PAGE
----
Information Technology in Cuba
Analysis: Strengths and Weaknesses
In analyzing the primary features of the Cuban IT industry, a broad view of Cuba's comparative advantages and weaknesses as a global IT provider begins to emerge. The traditional Strengths, Weaknesses, Opportunities and Threats (SWOT) analysis is presented below in tabular form.
The SWOT table summarizes Cuba's advantages and disadvantages as an IT competitor in the global economy. Cuba must make dramatic improvements in many facets of its traditional and IT economy before achieving status as a major global IT player. Much of this stems from Cuba's adherence to a centrally planned economy operating under a political system that discourages capitalism. The continued lack of privatization of IT and telecommunications providers will maintain excessive prices for Internet and telecommunications services that will not make technology accessible to the Cuban citizenry. The current daily economic struggle must be addressed first and foremost before PC and telecommunication penetration can increase across the island. The Cuban population remains unenthusiastic about participating in the development of an IT economy when nearly all citizens must receive government subsidies and rations to survive.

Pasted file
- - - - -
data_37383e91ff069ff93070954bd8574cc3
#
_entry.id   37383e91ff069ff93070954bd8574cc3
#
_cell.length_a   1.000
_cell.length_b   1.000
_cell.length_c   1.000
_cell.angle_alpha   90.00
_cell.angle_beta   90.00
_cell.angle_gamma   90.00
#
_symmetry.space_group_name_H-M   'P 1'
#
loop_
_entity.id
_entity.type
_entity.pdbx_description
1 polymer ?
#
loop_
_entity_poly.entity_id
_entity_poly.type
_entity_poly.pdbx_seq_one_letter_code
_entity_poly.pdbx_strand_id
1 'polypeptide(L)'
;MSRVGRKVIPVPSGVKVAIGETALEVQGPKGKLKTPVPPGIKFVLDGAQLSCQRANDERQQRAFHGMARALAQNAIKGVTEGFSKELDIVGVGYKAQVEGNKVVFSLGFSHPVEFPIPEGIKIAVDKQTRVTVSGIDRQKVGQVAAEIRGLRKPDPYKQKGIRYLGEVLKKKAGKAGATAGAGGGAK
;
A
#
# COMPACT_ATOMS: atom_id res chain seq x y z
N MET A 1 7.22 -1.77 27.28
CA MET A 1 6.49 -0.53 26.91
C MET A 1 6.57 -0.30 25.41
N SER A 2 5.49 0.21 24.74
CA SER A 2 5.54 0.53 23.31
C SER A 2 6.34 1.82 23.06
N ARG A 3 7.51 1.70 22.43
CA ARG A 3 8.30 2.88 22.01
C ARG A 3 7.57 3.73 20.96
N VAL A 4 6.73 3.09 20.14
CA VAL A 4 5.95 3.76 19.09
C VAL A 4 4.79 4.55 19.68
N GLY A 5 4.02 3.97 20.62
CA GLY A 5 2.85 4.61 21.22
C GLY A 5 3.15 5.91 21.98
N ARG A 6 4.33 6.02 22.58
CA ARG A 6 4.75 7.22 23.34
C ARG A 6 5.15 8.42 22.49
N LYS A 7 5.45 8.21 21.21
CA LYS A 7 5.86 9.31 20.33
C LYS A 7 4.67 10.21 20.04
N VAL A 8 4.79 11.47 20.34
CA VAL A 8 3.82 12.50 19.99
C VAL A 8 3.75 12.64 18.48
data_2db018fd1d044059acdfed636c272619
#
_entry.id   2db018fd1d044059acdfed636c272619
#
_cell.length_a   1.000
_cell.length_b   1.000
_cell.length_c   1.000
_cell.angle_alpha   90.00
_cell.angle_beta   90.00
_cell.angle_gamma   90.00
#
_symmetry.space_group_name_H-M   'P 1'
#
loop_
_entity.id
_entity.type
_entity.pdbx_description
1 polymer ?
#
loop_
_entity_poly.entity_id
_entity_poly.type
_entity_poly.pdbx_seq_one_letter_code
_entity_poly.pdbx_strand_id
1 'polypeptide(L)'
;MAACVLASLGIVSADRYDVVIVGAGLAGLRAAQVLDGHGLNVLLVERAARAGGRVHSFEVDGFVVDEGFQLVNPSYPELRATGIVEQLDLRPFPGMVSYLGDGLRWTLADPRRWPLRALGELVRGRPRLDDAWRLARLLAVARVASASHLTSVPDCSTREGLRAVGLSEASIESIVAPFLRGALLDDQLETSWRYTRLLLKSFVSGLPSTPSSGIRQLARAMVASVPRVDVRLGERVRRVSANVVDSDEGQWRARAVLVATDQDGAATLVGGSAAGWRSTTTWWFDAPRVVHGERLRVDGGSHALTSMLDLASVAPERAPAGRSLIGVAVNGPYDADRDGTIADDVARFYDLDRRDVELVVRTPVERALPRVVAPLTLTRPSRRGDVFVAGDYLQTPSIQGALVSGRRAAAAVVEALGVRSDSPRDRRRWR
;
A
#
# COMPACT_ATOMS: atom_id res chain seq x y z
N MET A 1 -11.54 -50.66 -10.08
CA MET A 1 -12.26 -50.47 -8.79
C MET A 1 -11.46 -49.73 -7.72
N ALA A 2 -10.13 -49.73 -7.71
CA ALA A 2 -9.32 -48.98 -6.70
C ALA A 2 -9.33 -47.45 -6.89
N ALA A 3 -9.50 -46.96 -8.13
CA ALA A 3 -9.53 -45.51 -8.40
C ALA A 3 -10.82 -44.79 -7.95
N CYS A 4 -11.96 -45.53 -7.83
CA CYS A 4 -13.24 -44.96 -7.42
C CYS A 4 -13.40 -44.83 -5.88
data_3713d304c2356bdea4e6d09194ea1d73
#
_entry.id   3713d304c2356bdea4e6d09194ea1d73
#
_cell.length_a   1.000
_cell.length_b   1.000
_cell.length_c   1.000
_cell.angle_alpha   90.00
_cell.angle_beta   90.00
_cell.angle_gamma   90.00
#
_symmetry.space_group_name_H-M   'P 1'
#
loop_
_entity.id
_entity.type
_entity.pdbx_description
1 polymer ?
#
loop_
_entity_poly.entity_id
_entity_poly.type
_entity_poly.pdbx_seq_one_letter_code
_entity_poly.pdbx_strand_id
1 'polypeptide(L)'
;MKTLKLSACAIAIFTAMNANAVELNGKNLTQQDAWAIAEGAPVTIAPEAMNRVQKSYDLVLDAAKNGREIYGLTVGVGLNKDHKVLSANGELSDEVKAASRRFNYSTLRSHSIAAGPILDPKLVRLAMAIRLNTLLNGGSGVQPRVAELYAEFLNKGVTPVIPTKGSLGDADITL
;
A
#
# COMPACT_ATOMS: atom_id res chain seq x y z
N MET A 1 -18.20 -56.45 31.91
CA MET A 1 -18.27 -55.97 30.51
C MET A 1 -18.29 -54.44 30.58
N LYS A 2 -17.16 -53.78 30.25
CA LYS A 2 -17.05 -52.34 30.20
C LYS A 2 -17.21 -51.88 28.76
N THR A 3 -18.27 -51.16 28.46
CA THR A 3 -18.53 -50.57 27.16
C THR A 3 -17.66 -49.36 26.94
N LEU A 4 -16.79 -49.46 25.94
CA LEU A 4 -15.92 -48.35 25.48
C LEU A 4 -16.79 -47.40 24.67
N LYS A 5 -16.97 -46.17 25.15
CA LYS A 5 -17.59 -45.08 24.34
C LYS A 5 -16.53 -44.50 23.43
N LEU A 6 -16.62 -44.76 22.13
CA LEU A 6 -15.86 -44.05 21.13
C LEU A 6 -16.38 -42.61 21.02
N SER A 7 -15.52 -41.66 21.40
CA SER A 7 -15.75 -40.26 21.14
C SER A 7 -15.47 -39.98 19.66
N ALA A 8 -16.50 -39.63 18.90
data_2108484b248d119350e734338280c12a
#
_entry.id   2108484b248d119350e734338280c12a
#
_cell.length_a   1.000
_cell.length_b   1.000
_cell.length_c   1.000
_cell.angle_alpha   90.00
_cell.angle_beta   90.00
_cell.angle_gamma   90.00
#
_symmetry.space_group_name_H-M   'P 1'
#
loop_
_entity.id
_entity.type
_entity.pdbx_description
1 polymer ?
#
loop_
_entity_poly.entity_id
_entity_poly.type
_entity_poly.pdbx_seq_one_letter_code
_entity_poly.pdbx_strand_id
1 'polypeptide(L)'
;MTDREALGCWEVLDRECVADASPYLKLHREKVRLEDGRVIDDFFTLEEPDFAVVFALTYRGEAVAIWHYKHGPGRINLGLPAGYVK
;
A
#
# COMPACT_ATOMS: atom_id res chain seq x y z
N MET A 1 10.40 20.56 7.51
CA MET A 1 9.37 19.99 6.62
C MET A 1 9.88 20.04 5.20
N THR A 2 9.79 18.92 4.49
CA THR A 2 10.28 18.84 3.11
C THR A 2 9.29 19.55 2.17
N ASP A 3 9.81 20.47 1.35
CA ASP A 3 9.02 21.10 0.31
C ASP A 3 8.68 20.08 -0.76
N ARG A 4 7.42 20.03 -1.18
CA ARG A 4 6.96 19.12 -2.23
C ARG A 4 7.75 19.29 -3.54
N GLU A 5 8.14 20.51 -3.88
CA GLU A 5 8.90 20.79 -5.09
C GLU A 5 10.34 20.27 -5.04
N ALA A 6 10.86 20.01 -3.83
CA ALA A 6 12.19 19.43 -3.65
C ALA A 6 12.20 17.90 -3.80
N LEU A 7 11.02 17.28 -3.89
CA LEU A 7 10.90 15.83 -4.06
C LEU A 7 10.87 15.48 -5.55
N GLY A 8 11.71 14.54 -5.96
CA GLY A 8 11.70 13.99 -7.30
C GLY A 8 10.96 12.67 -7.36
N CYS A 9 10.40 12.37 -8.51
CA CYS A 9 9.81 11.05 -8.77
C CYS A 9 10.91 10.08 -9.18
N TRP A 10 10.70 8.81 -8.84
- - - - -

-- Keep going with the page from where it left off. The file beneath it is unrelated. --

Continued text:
An economy that does not provide value to intellectual property does not encourage ongoing development of software and hardware technology. The current Cuban political landscape has only recently welcomed international development programs from organizations such as the United Nations and the International Telecommunications Union. Subsequently, it lags even regional competitors in the Latin American and Caribbean basin in terms of infrastructure and IT development.
Although the Cuban government is strongly encouraging foreign investment, it remains to be seen whether global IT firms will invest in new IT manufacturing. Given the current economic struggle, the Cuban government has little resources with which to develop a leading IT economy. It must depend on attracting foreign companies to Cuba with its offer of highly educated IT professionals available at labor rates unheard of in most developing nations. Cuba may attract software development, such as off-shore programming. However, it is more likely that given the current international political sanctions, Cuba will need to transport its IT professionals abroad rather than create software development centers on the island.